The Chicago Cubs finally saw returns on their rebuild in a big way last season, as the club won 97 games and made it to the NLCS, only to get swept by the New York Mets. The progress the Cubs made over the last three seasons has been outstanding, and it must feel great to be a Cubs fan once again. Winning now is expected, and Chicago is the World Series favorites this spring thanks to Theo Epstein and Jed Hoyer assembling a great blend of youth and veterans.
Depth Chart (as of 3/8)
C: Miguel Montero
1B: Anthony Rizzo
2B: Ben Zobrist
SS: Addison Russell
3B: Kris Bryant
LF: Kyle Schwarber
CF: Dexter Fowler
RF: Jason Heyward
SP: Jake Arrieta
SP: Jon Lester
SP: John Lackey
SP: Jason Hammel
SP: Kyle Hendricks
CL: Hector Rondon
New Faces: Aaron Brooks, Rex Brothers, Jason Heyward, John Lackey, Edgar Olmos, CJ Riefenhauser, Adam Warren, Ben Zobrist
Departures: Quintin Berry, Starlin Castro, Chris Coghlan, Chris Denorfia, Dan Haren, Tommy Hunter, Austin Jackson, Yoervis Medina, Jason Motte, Fernando Rodney, Rafael Soriano, Jacob Turner
Position Battles: The Chicago Cubs are set with both their lineup and rotation, but spots should be up for grabs in the bullpen and on the bench. Clayton Richard and Neil Ramirez should battle it out for one of the final pen spots, and Adam Warren could challenge Hendricks for the fifth spot in the rotation – although the Cubs seem content with what they’ve got. Matt Szczur, Tommy La Stella, and Arismendy Alcantara will be among the players to compete for a bench spot, depending on what Joe Maddon decides to do with Ben Zobrist. Chicago seemed to have tons of position battles each Spring Training, but there’s not much to see here in 2016.
Injury Concerns: Addison Russell is healthy after a hamstring injury derailed his rookie season and he spent time recovering at a rehabilitation program. Starlin Castro isn’t around, so if Russell does go down, responsibility would fall on 23-year-old Javier Baez, who’s expected to be a super-sub this season. Reliever Zac Rosscup, who made 33 appearances with a 4.39 ERA in 2015, will start the season on the 60-day DL with left shoulder inflammation, but he wasn’t expected to be a major contributor. The Cubs starters are in great shape, as all made 30+ starts in 2015, and there are plenty of options should one of them go down during Spring Training. Health, at this moment, isn’t a big issue for the Cubs.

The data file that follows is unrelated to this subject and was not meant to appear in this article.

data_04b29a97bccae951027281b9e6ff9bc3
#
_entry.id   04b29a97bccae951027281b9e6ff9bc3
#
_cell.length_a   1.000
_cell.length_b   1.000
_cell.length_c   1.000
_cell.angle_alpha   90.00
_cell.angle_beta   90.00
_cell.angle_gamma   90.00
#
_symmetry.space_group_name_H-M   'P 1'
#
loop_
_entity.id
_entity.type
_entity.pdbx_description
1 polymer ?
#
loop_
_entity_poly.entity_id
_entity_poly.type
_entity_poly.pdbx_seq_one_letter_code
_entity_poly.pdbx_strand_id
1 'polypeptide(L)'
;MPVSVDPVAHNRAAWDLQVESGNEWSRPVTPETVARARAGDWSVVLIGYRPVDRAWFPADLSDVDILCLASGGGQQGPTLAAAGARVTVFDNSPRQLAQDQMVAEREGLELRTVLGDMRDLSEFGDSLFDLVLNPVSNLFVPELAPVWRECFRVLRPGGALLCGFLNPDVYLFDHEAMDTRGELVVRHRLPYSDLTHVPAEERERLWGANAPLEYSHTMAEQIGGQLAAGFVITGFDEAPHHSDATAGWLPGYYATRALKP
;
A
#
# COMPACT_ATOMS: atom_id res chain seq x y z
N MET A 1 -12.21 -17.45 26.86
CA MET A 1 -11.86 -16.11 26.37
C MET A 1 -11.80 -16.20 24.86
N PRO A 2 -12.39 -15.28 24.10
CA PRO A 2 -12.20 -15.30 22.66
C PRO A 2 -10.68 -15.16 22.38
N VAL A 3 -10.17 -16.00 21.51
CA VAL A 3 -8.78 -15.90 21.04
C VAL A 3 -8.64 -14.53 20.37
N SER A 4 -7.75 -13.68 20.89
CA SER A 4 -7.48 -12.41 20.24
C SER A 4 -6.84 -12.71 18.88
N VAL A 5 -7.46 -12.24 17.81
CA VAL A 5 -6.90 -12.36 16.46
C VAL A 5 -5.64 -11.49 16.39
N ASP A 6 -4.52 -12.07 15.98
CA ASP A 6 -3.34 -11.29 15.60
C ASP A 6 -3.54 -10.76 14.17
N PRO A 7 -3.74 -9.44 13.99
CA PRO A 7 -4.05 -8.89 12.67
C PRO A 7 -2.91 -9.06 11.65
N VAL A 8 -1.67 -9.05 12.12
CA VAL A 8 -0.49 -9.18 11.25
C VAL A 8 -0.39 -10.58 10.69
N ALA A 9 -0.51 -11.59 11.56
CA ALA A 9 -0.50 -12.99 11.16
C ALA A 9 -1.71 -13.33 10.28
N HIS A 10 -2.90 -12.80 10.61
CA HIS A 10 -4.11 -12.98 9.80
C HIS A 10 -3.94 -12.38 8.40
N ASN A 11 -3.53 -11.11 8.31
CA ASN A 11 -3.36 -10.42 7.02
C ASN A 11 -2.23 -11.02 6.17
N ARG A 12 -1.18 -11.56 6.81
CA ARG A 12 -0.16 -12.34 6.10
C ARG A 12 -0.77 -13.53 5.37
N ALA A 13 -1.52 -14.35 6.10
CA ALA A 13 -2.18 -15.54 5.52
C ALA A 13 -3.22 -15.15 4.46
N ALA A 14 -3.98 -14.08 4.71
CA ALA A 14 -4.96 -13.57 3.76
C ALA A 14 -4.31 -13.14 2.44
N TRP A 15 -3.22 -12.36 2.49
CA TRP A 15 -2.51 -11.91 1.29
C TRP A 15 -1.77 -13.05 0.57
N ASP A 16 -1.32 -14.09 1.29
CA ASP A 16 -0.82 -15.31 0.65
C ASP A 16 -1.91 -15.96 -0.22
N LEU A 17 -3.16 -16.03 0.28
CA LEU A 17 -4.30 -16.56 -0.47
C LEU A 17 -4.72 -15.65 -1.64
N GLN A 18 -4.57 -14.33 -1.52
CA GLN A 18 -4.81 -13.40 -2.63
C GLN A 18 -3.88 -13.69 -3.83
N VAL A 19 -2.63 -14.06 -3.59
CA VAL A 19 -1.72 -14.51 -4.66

Underrated Asset: The Cubs lineup is absolutely loaded, but the cherry on the sundae was re-signing outfielder Dexter Fowler.
The 29-year-old doesn’t have a great arm but has the habit of making spectacular plays while covering a lot of ground. Offensively, he offers plenty of upside and is what teams look for in a leadoff hitter. He’s got power, speed, and can get on base. In 2015, he just missed out on the 20/20 club, totaling 17 home runs and 20 stolen bases, while scoring 102 runs with a .346 OBP. He’ll set the table for the power behind him. He won’t capture the most headlines, but he’s an important cog in the Cubs machine, and they’re lucky the Orioles fumbled signing him.
Ben Zobrist is also a hell of an asset given his versatility, but at this point, it’s hard to call him underrated.
Can Chicago live up to the pressure of being World Series favorites?
Chicago has been the laughing stock of MLB for years, and last year they surprised everybody being successful as they were. They’ve got the right manager in Maddon, a filthy rotation, and an extremely deep lineup. More on the question below.
Best Case Scenario: The rotation stays healthy and becomes the most dominant group in the league. Arrieta repeats as a Cy Young winner, Lester wins 20 games himself, and Lackey, Hendriks, and Hammel eat innings while giving the Cubs quality starts.
On offense, Chicago scores the most runs in the league, as the kid Cubs take the next step in becoming elite players. Kris Bryant and Kyle Schwarber both launch 30-35 home runs, on top of Rizzo’s 35-40. Chicago becomes the top slugging team in the league, only unlike the Toronto Blue Jays their group is young and controllable.
With the league’s best pitching and offense, the Cubs post the best record in the league, which leads to them winning their first World Series since 1908.
Worst Case Scenario: Arrieta doesn’t repeat his masterful 2015 campaign and regresses into an average pitcher. Lackey and/or Lester get hurt, and the Cubs are stuck with Cahill and Travis Wood starting way too many games.
The kid Cubs don’t take the next step, as Schwarber, Bryant, and Baez all have sophomore slumps, which takes the wind right out of the sails of the lineup.
The Cubs make the playoffs, but succumb to the pressure and lose in embarrassing fashion.
Realistic Prediction: It’s hard not to be on the Cubs bandwagon given the talent assembled. The club doesn’t really possess any glaring weaknesses, don’t have many health problems and are still super young.
Calling for them to win the World Series may be premature, but they’re certainly on the right track. I think Chicago will make the World series in 2016, and if they don’t win it, they’ll be right back at it in 2017 and beyond. It’s a great time to be a Cubs fan.